In March, the FAA Aviation Rulemaking Committee (ARC) studying ways to allow for unmanned aircraft systems (UAS) to fly beyond visual line of sight (BVLOS)—where a drone operator cannot see the drone with the naked eye—submitted its report with recommendations to the agency. NAAA has digested the report and sent a letter this week to FAA Administrator Billy Nolen pointing out the serious aviation safety concerns the ARC’s recommendations would have to manned pilots flying in low-altitude airspace.
In the letter, NAAA included statistics on the great value aerial application provides to agriculture, forestry and public health. It also explained the severe aviation risks that UAS flying BVLOS in the 10- to 500-foot AGL airspace pose to manned, low-altitude aircraft flying in the same airspace, particularly when the UAS may weigh up to 1,320 pounds (about the size and speed of a Piper J3 Cub), no longer be required to provide right of way if manned aircraft are not equipped with ADS-B technology, and be permitted to fly BVLOS without giving right of way or being ADS-B technology equipped when operating in “Shielded Areas.”
The ARC’s definition of a shielded area is a “volume of airspace that includes 100 feet above the vertical extent of an obstacle or critical infrastructure and is within 100 feet of the lateral extent of the same obstacle or critical infrastructure…” The ARC defined an obstacle as “any object of natural growth, terrain, or permanent or temporary construction or alteration, including equipment or materials used and any permanent or temporary apparatus.” In this volume of airspace, UAS do not need to have ADS-B or other means to detect manned aircraft (MA) because, according to the ARC report, manned aircraft do not operate in this airspace. NAAA responded in the letter stating, “This claim is dumbfoundingly inaccurate … it is the exact space that aerial applicators operate in when performing their mission treating cropland bordered by trees, utility poles, within 100 feet AGL and the like.” Included in the letter was a GPS printout satellite map of manned aircraft swaths to cropland surrounded by obstacles (see illustration below).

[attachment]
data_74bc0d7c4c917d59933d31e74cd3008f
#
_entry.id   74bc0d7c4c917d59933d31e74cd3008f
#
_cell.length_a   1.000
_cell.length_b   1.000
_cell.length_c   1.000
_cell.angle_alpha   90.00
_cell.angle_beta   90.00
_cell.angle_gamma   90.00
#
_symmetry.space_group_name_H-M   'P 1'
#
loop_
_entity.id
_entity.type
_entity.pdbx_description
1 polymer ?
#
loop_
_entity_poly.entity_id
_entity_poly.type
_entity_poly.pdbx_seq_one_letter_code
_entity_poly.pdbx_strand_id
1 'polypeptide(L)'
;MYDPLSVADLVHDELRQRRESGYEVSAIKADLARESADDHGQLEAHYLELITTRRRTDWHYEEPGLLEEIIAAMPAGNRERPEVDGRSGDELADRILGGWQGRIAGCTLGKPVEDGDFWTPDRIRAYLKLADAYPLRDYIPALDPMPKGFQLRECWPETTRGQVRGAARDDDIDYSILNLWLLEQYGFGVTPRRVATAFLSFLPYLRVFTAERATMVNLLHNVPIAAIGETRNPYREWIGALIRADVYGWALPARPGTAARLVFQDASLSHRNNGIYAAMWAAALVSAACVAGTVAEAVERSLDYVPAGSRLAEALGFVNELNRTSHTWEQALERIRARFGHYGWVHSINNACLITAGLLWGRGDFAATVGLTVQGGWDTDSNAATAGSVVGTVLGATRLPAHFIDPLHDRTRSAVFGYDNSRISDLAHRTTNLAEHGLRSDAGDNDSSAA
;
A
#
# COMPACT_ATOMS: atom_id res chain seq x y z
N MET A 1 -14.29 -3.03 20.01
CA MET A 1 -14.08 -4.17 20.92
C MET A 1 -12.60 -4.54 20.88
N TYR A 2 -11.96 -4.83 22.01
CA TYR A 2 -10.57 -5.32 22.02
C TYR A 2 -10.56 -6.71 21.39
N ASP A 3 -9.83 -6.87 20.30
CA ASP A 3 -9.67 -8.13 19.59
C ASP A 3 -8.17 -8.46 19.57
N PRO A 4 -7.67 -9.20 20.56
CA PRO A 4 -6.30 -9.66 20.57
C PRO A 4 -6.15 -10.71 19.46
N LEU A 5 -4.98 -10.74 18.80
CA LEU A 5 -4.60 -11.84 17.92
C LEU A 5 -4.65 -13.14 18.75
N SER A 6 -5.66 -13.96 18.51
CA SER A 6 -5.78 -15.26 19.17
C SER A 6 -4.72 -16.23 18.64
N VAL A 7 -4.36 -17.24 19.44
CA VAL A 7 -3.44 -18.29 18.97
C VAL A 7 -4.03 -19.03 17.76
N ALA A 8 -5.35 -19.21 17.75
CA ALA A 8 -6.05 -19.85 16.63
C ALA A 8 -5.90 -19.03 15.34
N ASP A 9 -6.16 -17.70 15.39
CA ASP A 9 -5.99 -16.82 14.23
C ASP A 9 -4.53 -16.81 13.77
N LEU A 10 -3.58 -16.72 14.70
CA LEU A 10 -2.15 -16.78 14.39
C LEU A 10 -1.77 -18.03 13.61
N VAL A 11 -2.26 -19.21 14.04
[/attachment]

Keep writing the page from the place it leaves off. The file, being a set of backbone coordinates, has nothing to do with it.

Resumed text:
The figure above shows the proximity of ag aircraft working next to obstacles. The color lines represent the flight tracks of ag aircraft while making applications, including the individual spray passes and turns. The lines extending off the image to the left are ferry flights to and from the application sites. The blue circles indicate the location of obstacles taken from the FAA’s DOF (Digital Obstacle File) database and clearly demonstrate the proximity to obstacles within which ag aircraft operate.
NAAA also stated that other manned aircraft besides agricultural aircraft also operate in the 500-foot AGL airspace or below to properly perform their missions, such as emergency medical services, law enforcement, fire suppression, wildlife surveys, powerline patrol and others. These operations occur in a task-saturated environment for pilots due to the numerous existing obstructions, including wires, towers and terrain. BVLOS operations would add to the saturation by concentrating more aircraft in that airspace.
NAAA also stated that the current relatively small size of UAS makes visual detection nearly impossible and referenced the 2015 Colorado Agricultural Aviation Association tests conducted to see if manned agricultural aircraft, both fixed-wing and rotor, could locate a drone over a field. The results were that of four fixed-wing aircraft pilots, only one could locate the UAS and could only do so for a few seconds. The only helicopter, which included a pilot and a visual observer, found the UAS but reported that it was extremely difficult to maintain visual contact. NAAA followed up the point to make the case that it would be perilous for drones not to always be mandated to give way to manned aircraft by stating that for “a low-altitude manned aircraft to visually track a darting … [UAS] while also avoiding ground affixed objects and performing either a policing, application, search, and rescue, etc. task is impossible and a safety hazard.”
An FAA ARC makes recommendations, not policy. The agency takes into account ARC reports and recommendations before proceeding with draft policy. The recommendations from this FAA UAS BVLOS ARC were not unanimously supported. Helicopter Association International, the General Aviation Manufacturers Association, Aircraft Owners & Pilots Association and Air Line Pilots Association voted against the ARC’s recommendations and were just a few of the manned aircraft organizations asked to serve on the FAA UAS BVLOS ARC. NAAA served on the FAA UAS Remote ID ARC in 2017 and co-signed a minority report that urged the agency to require drones from 0.5 pounds or greater to be equipped with remote ID (RID) technology. That requirement was ultimately included in the final RID rule. To read the full NAAA letter to FAA Administrator Nolen, click here.